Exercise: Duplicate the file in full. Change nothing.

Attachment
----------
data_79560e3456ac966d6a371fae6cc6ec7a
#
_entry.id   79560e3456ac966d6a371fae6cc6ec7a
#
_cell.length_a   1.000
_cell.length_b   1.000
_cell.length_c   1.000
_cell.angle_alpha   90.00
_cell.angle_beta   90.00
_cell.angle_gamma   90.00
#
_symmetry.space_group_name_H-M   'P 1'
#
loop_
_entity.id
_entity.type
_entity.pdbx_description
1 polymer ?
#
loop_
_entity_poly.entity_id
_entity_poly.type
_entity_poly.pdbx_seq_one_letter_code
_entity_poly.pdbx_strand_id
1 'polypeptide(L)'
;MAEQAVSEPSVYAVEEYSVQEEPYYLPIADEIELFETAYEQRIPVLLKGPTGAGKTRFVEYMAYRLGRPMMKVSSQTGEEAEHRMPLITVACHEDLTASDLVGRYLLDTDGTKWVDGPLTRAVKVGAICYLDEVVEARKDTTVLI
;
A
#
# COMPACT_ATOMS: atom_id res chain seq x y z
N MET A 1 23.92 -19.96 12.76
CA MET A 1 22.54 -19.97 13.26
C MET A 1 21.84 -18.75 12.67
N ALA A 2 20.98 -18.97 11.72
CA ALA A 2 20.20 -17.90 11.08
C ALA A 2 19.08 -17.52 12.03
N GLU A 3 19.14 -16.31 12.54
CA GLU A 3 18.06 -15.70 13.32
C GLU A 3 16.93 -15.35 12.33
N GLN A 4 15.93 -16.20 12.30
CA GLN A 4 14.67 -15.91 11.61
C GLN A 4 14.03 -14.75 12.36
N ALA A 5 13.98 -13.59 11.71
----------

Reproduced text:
data_79560e3456ac966d6a371fae6cc6ec7a
#
_entry.id   79560e3456ac966d6a371fae6cc6ec7a
#
_cell.length_a   1.000
_cell.length_b   1.000
_cell.length_c   1.000
_cell.angle_alpha   90.00
_cell.angle_beta   90.00
_cell.angle_gamma   90.00
#
_symmetry.space_group_name_H-M   'P 1'
#
loop_
_entity.id
_entity.type
_entity.pdbx_description
1 polymer ?
#
loop_
_entity_poly.entity_id
_entity_poly.type
_entity_poly.pdbx_seq_one_letter_code
_entity_poly.pdbx_strand_id
1 'polypeptide(L)'
;MAEQAVSEPSVYAVEEYSVQEEPYYLPIADEIELFETAYEQRIPVLLKGPTGAGKTRFVEYMAYRLGRPMMKVSSQTGEEAEHRMPLITVACHEDLTASDLVGRYLLDTDGTKWVDGPLTRAVKVGAICYLDEVVEARKDTTVLI
;
A
#
# COMPACT_ATOMS: atom_id res chain seq x y z
N MET A 1 23.92 -19.96 12.76
CA MET A 1 22.54 -19.97 13.26
C MET A 1 21.84 -18.75 12.67
N ALA A 2 20.98 -18.97 11.72
CA ALA A 2 20.20 -17.90 11.08
C ALA A 2 19.08 -17.52 12.03
N GLU A 3 19.14 -16.31 12.54
CA GLU A 3 18.06 -15.70 13.32
C GLU A 3 16.93 -15.35 12.33
N GLN A 4 15.93 -16.20 12.30
CA GLN A 4 14.67 -15.91 11.61
C GLN A 4 14.03 -14.75 12.36
N ALA A 5 13.98 -13.59 11.71